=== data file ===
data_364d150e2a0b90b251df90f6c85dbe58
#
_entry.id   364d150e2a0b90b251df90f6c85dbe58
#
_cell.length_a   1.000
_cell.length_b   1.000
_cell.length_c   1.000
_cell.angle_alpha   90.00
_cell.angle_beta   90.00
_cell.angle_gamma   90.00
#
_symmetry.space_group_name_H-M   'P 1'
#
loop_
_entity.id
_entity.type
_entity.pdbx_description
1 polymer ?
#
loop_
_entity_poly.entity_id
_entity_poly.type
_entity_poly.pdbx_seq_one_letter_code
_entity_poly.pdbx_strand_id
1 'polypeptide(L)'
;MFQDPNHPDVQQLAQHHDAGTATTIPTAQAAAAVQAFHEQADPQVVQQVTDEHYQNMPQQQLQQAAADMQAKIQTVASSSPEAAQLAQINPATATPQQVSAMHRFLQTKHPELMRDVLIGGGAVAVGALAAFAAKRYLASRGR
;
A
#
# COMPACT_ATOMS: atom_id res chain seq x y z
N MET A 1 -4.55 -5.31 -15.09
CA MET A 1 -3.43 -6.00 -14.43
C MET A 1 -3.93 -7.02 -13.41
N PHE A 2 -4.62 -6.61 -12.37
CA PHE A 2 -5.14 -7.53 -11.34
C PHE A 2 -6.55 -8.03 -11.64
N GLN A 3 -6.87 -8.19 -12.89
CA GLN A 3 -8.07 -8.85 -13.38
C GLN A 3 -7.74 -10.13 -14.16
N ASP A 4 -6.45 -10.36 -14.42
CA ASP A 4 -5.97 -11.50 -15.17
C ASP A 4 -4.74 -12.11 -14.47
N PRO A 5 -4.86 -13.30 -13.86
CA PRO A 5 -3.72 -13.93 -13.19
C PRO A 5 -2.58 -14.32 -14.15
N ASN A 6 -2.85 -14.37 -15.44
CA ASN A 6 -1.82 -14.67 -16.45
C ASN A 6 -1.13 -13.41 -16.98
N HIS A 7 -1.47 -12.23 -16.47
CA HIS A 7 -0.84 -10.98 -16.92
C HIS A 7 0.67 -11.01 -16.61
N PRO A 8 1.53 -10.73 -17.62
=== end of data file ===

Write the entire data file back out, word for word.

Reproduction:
data_364d150e2a0b90b251df90f6c85dbe58
#
_entry.id   364d150e2a0b90b251df90f6c85dbe58
#
_cell.length_a   1.000
_cell.length_b   1.000
_cell.length_c   1.000
_cell.angle_alpha   90.00
_cell.angle_beta   90.00
_cell.angle_gamma   90.00
#
_symmetry.space_group_name_H-M   'P 1'
#
loop_
_entity.id
_entity.type
_entity.pdbx_description
1 polymer ?
#
loop_
_entity_poly.entity_id
_entity_poly.type
_entity_poly.pdbx_seq_one_letter_code
_entity_poly.pdbx_strand_id
1 'polypeptide(L)'
;MFQDPNHPDVQQLAQHHDAGTATTIPTAQAAAAVQAFHEQADPQVVQQVTDEHYQNMPQQQLQQAAADMQAKIQTVASSSPEAAQLAQINPATATPQQVSAMHRFLQTKHPELMRDVLIGGGAVAVGALAAFAAKRYLASRGR
;
A
#
# COMPACT_ATOMS: atom_id res chain seq x y z
N MET A 1 -4.55 -5.31 -15.09
CA MET A 1 -3.43 -6.00 -14.43
C MET A 1 -3.93 -7.02 -13.41
N PHE A 2 -4.62 -6.61 -12.37
CA PHE A 2 -5.14 -7.53 -11.34
C PHE A 2 -6.55 -8.03 -11.64
N GLN A 3 -6.87 -8.19 -12.89
CA GLN A 3 -8.07 -8.85 -13.38
C GLN A 3 -7.74 -10.13 -14.16
N ASP A 4 -6.45 -10.36 -14.42
CA ASP A 4 -5.97 -11.50 -15.17
C ASP A 4 -4.74 -12.11 -14.47
N PRO A 5 -4.86 -13.30 -13.86
CA PRO A 5 -3.72 -13.93 -13.19
C PRO A 5 -2.58 -14.32 -14.15
N ASN A 6 -2.85 -14.37 -15.44
CA ASN A 6 -1.82 -14.67 -16.45
C ASN A 6 -1.13 -13.41 -16.98
N HIS A 7 -1.47 -12.23 -16.47
CA HIS A 7 -0.84 -10.98 -16.92
C HIS A 7 0.67 -11.01 -16.61
N PRO A 8 1.53 -10.73 -17.62